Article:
Cargill's plan to construct a million-ton-per-year sugar refinery on the Mexican Gulf would represent an enormous boon to the regions' hurricane-hit food industry.
Cargill Sugar North America intends to join forces with Louisiana Sugar Cane Products (LSCPI) to build the facility at Cargill's Terre Haute Marine Facility in Reserve, Louisiana.
Under the scheme, LSCPI would provide the entire raw sugar production from its 10 sugar cane mills - about 800,000 tons per year - once it becomes operational. Cargill would then sell and distribute refined sugar products from the joint venture to food and beverage customers.
The project would be of enormous boon for the region, which was devastated by hurricane Katrina. Infrastructure was simply swept away and there were fears that the gulf region, one the country's most important food storage and transportation points, would never recover.
Prior to the devastation, about $150 billion worth of cargo was shipped every year through the region's seaports, accounting for about one-fifth of all US imports and exports.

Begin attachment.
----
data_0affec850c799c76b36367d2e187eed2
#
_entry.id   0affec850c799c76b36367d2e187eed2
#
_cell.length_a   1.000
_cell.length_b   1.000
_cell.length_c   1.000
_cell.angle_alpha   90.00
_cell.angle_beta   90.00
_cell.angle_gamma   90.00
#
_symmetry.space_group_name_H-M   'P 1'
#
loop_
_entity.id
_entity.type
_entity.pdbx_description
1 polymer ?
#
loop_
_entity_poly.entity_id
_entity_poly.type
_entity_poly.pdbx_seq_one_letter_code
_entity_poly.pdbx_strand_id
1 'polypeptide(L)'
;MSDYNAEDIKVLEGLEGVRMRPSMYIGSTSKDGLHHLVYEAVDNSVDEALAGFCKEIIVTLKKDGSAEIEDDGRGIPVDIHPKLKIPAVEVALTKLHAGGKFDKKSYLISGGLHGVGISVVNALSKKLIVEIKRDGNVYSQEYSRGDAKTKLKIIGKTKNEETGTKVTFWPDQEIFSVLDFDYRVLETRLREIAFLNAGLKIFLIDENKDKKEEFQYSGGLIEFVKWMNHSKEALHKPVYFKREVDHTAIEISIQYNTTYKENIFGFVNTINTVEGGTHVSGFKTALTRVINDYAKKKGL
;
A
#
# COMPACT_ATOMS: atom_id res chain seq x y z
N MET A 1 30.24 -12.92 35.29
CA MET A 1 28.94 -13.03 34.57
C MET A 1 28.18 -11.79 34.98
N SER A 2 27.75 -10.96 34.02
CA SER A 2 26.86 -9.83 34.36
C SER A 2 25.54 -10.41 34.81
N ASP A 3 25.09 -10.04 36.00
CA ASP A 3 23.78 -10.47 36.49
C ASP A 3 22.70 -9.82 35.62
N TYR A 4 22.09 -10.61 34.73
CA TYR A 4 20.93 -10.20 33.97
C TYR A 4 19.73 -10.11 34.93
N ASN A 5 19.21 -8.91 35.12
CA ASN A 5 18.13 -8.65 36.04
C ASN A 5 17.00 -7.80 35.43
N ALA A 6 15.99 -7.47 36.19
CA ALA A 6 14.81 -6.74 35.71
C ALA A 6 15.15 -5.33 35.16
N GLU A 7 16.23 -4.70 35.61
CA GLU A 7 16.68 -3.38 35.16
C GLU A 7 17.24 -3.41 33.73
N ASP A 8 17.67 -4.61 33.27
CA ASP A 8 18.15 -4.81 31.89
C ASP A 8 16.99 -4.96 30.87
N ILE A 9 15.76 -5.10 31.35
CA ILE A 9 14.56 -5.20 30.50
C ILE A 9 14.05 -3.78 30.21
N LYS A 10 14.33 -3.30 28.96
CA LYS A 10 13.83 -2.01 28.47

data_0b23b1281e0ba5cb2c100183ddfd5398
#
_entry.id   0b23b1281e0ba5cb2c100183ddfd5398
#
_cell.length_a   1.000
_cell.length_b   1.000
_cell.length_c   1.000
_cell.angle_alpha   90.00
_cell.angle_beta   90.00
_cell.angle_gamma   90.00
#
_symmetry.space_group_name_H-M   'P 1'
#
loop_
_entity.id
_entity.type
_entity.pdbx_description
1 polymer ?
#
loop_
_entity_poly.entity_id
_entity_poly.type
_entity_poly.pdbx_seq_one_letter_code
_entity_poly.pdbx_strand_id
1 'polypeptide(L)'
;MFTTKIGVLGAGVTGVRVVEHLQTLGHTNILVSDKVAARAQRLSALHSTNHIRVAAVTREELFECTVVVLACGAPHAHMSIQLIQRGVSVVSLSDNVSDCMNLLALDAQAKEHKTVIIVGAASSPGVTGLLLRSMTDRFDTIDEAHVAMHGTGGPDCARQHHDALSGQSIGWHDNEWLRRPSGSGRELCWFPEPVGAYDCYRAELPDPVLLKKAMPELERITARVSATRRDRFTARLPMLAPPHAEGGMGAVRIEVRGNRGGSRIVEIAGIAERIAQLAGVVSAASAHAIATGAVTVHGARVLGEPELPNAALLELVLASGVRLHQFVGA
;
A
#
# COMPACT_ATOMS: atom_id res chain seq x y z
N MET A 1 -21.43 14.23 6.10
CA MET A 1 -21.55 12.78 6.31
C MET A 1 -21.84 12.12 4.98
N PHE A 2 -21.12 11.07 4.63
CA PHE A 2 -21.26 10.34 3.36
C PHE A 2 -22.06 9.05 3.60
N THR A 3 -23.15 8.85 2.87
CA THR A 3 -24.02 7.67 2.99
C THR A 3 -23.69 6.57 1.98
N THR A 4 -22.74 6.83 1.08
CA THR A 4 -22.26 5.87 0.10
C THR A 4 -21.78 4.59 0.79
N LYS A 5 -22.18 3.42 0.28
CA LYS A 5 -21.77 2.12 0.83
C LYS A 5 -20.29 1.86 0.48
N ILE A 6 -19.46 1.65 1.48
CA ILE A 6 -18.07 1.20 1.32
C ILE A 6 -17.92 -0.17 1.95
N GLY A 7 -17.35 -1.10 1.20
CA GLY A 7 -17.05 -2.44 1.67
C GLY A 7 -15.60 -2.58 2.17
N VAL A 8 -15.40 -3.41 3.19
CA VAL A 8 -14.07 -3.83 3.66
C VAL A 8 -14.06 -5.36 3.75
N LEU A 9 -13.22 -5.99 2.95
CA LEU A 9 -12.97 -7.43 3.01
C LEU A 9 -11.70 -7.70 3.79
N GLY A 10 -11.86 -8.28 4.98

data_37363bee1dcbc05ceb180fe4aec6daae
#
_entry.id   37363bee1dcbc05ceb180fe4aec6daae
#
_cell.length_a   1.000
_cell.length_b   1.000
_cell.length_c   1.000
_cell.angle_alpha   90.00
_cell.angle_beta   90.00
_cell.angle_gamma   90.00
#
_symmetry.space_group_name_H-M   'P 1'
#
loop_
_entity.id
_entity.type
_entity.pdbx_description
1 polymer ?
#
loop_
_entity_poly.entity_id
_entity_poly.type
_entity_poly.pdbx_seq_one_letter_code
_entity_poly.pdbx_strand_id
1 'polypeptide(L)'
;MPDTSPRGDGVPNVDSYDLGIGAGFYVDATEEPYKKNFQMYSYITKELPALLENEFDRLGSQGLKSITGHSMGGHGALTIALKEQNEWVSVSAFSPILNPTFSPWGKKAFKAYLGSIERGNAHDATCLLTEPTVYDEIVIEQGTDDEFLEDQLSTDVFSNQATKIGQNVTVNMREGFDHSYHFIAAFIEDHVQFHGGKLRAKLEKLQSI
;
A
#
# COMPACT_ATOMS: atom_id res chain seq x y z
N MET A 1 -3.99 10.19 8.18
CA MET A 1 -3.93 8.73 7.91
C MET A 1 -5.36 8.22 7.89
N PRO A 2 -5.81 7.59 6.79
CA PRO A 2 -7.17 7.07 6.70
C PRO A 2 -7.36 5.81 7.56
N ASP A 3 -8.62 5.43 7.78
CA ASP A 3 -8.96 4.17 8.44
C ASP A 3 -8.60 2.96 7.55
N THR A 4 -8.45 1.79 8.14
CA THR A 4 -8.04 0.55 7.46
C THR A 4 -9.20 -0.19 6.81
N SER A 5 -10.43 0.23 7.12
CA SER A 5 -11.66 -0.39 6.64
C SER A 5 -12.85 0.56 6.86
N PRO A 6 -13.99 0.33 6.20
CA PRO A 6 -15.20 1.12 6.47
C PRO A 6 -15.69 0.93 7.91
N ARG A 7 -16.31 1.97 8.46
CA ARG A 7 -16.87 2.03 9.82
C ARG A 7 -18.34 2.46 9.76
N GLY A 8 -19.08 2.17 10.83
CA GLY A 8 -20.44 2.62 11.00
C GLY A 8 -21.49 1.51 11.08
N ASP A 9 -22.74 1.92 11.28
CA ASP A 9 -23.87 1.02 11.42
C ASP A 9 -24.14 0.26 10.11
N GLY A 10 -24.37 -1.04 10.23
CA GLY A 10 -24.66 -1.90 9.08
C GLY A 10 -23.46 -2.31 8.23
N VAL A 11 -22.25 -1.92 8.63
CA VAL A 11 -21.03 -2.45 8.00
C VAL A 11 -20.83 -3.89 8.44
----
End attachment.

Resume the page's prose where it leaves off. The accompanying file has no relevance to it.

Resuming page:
For Cargill, this would be the third marketing alliance with US sugar producer groups in the past three years, but the first involving cane growers and millers. Cargill's other US sugar marketing alliances are with the Southern Minnesota Beet Sugar Cooperative and Wyoming Sugar Company.
"The joint venture will allow Cargill to extend its full service sweetener capabilities to a whole new geography," said Cargill Sweeteners North America president Pat Bowe.
"In addition to the prospect of expanding the range of customers we can serve, we're thrilled at the opportunity to contribute to Louisiana's economic rebirth in the aftermath of Hurricane Katrina with an investment that goes beyond rebuilding to real expansion."
The strategy also follows solid results. The company reported sales of $504 million for the first quarter ended 31 August, up 2 percent from a year ago.
Groundbreaking for the refinery is expected to take place in spring 2006 and production would commence by early 2008. The project is subject to completion of definitive agreements and corporate approvals by Cargill and LSCPI.
"We look forward to working with Cargill in this venture, which will allow the mills and the growers to participate in a value added chain from the fields of Louisiana to American consumers," said Mike Daigle, board chairman of LSCPI.
"This is the most significant new enterprise in the history of the Louisiana sugar cane industry."
LSCPI is a cooperative representing 10 cane mills and their 700 growers. LSCPI markets about 75 percent of the raw sugar produced in Louisiana.